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Although Walden is not a novel and does not have the typical conflict developed in a fictional plot, there is a clear protagonist and antagonist in this autobiographical, non-fiction book, for it is the true adventure of a man who lives on Walden Pond for two years.
Thoreau, an independent and self-motivated man, is the main character and protagonist of Walden. At the start of the book, he feels weighted down by society. He wants to become a better person and live a purer life. As a result, he leaves behind his more hurried life and spends two years at Walden Pond, seeking self-knowledge and improvement.
If Thoreau has an antagonist, it is human nature, pressured by a competitive society. By the mid nineteenth century, Americans had slowly turned away from Nature and begun to live more complicated and stressful lives in cities. Thoreau has been caught up in this more complicated lifestyle and wants to escape to a natural environment in order to find himself and meaning in life.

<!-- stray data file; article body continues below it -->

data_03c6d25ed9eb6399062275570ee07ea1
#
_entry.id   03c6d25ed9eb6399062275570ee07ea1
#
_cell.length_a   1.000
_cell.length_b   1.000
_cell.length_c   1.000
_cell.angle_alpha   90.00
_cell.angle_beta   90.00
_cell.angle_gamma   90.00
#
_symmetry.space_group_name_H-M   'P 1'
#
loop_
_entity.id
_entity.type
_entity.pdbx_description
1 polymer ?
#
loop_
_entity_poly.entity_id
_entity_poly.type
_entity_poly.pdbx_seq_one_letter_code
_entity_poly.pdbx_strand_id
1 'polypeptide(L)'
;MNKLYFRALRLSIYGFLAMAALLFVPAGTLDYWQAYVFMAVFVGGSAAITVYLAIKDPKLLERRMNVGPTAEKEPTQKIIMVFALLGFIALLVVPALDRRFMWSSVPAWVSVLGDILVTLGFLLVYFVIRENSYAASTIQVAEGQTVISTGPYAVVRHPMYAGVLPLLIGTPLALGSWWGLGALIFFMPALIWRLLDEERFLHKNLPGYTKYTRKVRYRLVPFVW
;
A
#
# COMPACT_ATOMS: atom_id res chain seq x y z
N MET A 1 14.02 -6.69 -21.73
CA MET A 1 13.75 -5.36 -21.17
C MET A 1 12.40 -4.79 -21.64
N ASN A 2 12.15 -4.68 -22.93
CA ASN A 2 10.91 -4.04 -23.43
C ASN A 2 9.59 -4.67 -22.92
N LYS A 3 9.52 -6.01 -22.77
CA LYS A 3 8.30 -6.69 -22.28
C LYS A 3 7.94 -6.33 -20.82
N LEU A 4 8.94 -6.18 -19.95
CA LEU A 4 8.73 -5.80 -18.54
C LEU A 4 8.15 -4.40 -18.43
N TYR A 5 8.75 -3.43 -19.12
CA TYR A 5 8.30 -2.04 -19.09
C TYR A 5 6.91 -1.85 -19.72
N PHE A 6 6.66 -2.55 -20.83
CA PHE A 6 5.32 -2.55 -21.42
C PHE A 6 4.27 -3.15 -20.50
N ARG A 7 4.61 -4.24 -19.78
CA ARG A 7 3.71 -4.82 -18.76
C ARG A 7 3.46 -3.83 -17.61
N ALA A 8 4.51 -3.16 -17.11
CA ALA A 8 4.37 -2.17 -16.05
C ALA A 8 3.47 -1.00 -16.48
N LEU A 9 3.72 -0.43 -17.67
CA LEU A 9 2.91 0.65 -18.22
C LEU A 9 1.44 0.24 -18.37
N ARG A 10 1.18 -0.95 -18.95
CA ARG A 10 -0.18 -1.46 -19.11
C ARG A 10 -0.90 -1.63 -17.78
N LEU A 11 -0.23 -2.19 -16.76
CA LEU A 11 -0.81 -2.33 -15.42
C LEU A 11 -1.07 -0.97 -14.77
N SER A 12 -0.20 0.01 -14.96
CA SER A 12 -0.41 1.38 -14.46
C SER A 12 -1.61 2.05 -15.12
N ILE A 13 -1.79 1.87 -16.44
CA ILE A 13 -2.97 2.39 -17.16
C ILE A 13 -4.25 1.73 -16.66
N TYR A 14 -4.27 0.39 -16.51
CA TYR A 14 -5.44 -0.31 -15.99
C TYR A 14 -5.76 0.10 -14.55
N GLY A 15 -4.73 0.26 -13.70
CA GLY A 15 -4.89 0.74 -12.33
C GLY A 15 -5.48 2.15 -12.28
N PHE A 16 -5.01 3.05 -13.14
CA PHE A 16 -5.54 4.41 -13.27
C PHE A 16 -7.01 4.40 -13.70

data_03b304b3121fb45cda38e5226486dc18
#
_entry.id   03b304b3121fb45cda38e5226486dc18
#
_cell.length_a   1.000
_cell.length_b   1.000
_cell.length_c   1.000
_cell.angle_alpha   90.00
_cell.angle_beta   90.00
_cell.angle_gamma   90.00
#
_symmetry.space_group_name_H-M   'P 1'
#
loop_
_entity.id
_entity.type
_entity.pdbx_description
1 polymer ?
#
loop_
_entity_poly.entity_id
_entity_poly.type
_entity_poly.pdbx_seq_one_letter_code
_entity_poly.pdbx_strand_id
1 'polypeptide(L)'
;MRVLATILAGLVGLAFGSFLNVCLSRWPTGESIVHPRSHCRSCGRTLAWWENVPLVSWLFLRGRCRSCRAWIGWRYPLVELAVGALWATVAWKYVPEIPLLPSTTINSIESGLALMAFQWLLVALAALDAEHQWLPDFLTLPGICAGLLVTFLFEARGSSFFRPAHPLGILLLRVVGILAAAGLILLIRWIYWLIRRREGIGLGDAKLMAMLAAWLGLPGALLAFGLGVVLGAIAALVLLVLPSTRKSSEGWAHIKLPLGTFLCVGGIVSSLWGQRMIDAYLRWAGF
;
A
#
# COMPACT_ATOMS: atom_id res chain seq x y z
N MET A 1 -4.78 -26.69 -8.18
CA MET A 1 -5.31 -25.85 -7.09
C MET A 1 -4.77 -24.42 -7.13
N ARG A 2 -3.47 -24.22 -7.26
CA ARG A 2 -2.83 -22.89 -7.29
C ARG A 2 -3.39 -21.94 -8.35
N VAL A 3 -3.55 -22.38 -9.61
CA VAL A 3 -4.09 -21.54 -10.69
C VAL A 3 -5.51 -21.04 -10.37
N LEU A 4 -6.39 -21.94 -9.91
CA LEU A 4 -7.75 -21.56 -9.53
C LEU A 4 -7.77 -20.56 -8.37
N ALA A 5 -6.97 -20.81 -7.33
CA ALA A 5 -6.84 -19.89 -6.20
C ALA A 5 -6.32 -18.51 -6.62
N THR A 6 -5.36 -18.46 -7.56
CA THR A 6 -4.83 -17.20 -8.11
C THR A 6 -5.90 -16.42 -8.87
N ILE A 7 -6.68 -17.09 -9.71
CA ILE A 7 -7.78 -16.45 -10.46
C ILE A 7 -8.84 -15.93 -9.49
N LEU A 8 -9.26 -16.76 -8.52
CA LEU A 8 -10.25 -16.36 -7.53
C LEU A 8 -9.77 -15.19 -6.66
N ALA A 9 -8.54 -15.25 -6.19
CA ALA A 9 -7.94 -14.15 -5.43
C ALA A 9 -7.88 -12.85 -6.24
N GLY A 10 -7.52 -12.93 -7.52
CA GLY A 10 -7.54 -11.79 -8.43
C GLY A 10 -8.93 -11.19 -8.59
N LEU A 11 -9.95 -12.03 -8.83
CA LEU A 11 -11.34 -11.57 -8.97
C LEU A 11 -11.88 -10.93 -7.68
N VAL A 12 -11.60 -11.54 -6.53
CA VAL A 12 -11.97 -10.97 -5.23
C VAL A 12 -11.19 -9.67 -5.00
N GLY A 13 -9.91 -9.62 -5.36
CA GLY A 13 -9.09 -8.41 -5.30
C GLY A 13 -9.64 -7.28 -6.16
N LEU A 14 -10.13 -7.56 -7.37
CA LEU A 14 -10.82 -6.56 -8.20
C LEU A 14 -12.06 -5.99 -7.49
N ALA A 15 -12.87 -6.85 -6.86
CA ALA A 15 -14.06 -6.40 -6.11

After a year on Walden Pond, the narrator is inspired and refreshed. Calm and relaxed from his stay, he feels strong enough to stand alone in the face of society's pressures.
If the book had a typical plot, it would definitely end as a comedy, for the protagonist overcomes his antagonist and accomplishes his goals. Thoreau has benefited so greatly from his first year at Walden Pond that he chooses to stay a second year in order to reap the full benefits of his time away from society. After his second year, the naturalist leaves Walden Pond and writes down the events he has experienced during his two-year stay there. His manuscript, the text of Walden, becomes an influential social commentary, unparalleled in American literature.